However, one ongoing challenge remains. Conventional lithium ion was developed and tailored to meet the requirements of the consumer electronics industry, which places the highest priority on runtime and increasing energy density and often trades off on other design parameters. This has left the medical industry to implement a technology with a rather narrow scope in terms of performance.

Despite that, the headlines mentioned above give an indication of the renaissance in battery technology development—one that is ongoing and that will significantly diversify the options available to the medical industry. While still primarily driven by other industries, such as the power tools or electric vehicles, there are now variations in battery technology that have addressed some of the shortcomings of conventional lithium ion. These include significant improvements in discharge rate capability, longer cycle and calendar life, safety, and energy density.

Outside of lithium ion, there has been significant development particularly in zinc-based rechargeable batteries, such as silver zinc, nickel zinc, and rechargeable zinc air, which offer improvements in energy density, power, and, very importantly, safety because of their non-flammable water-based electrolytes.

All of this development will lead to an interesting 2009, as medical device companies try to characterize and understand the impact of battery advancements and to capture competitive advantages as early adopters of these new technologies.

Vice President of Engineering, MRPC

The most significant industry influencer in 2008 was the economy. Rising oil prices, contraction in the automotive industry, and the tightening of credit resulted in the closing of several businesses and reallocation of resources for others. As automotive, traditional industrial, or other non-medical companies scrambled to find viable markets, many decided to "jump in" and market themselves as medical device or component suppliers. While some may bring value to this market, many underestimate the demands of the medical device industry.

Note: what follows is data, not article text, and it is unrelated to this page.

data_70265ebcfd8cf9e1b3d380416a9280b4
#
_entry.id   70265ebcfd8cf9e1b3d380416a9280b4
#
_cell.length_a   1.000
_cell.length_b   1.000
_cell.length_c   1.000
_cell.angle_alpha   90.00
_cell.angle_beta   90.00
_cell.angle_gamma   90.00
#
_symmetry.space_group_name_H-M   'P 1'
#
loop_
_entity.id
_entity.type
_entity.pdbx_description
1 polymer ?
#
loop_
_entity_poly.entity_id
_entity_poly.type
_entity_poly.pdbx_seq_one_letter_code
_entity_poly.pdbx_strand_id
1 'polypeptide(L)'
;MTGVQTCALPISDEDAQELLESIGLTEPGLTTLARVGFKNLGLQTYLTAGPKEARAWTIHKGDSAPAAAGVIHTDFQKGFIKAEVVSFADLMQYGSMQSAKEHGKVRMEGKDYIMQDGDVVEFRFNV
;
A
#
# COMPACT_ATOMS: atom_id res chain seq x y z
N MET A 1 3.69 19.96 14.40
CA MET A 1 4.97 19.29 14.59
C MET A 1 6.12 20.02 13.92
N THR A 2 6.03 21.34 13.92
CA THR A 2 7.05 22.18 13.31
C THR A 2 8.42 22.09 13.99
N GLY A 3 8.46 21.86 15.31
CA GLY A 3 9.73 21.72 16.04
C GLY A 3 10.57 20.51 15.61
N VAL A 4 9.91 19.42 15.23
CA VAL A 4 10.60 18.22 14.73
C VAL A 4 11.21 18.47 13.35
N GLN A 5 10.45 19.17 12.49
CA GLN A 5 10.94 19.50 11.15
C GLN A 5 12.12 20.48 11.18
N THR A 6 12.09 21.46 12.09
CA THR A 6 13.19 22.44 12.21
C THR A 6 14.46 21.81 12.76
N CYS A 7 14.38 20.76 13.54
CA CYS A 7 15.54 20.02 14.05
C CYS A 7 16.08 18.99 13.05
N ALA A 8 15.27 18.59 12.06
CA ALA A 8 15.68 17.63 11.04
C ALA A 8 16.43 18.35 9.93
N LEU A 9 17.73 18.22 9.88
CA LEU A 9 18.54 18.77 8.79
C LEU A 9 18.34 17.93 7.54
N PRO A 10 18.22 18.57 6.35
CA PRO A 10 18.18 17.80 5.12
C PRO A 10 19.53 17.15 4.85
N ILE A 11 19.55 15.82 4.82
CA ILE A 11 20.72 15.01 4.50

The lack of experience may add undue risk with very little potential reward for medical device companies. Reliability, quality, efficiency, continuous improvement, speed-to-market, and the ability to optimize product design through the development phase of the program are the characteristics of a valued supplier. Companies that can demonstrate an open, collaborative, creative approach to providing high-performance, cost-effective components will be more likely to grow even in this unfavorable economy.

As for what's ahead, multi-material components will gain attention. In order to thrive in 2009, device manufacturers must introduce innovative, yet cost competitive new products to the market. Designers can often improve product performance by combining two or more materials into one component.

Combining two or more materials into one manufacturing process improves product quality and reliability (bond) while reducing waste. Fewer assembly operations translate into less handling of sub-components, fewer opportunities for contamination, and ultimately, reduced cost. The introduction of new products to the market will inspire new design approaches and reinforce the importance of working with a development partner, rather than just a vendor.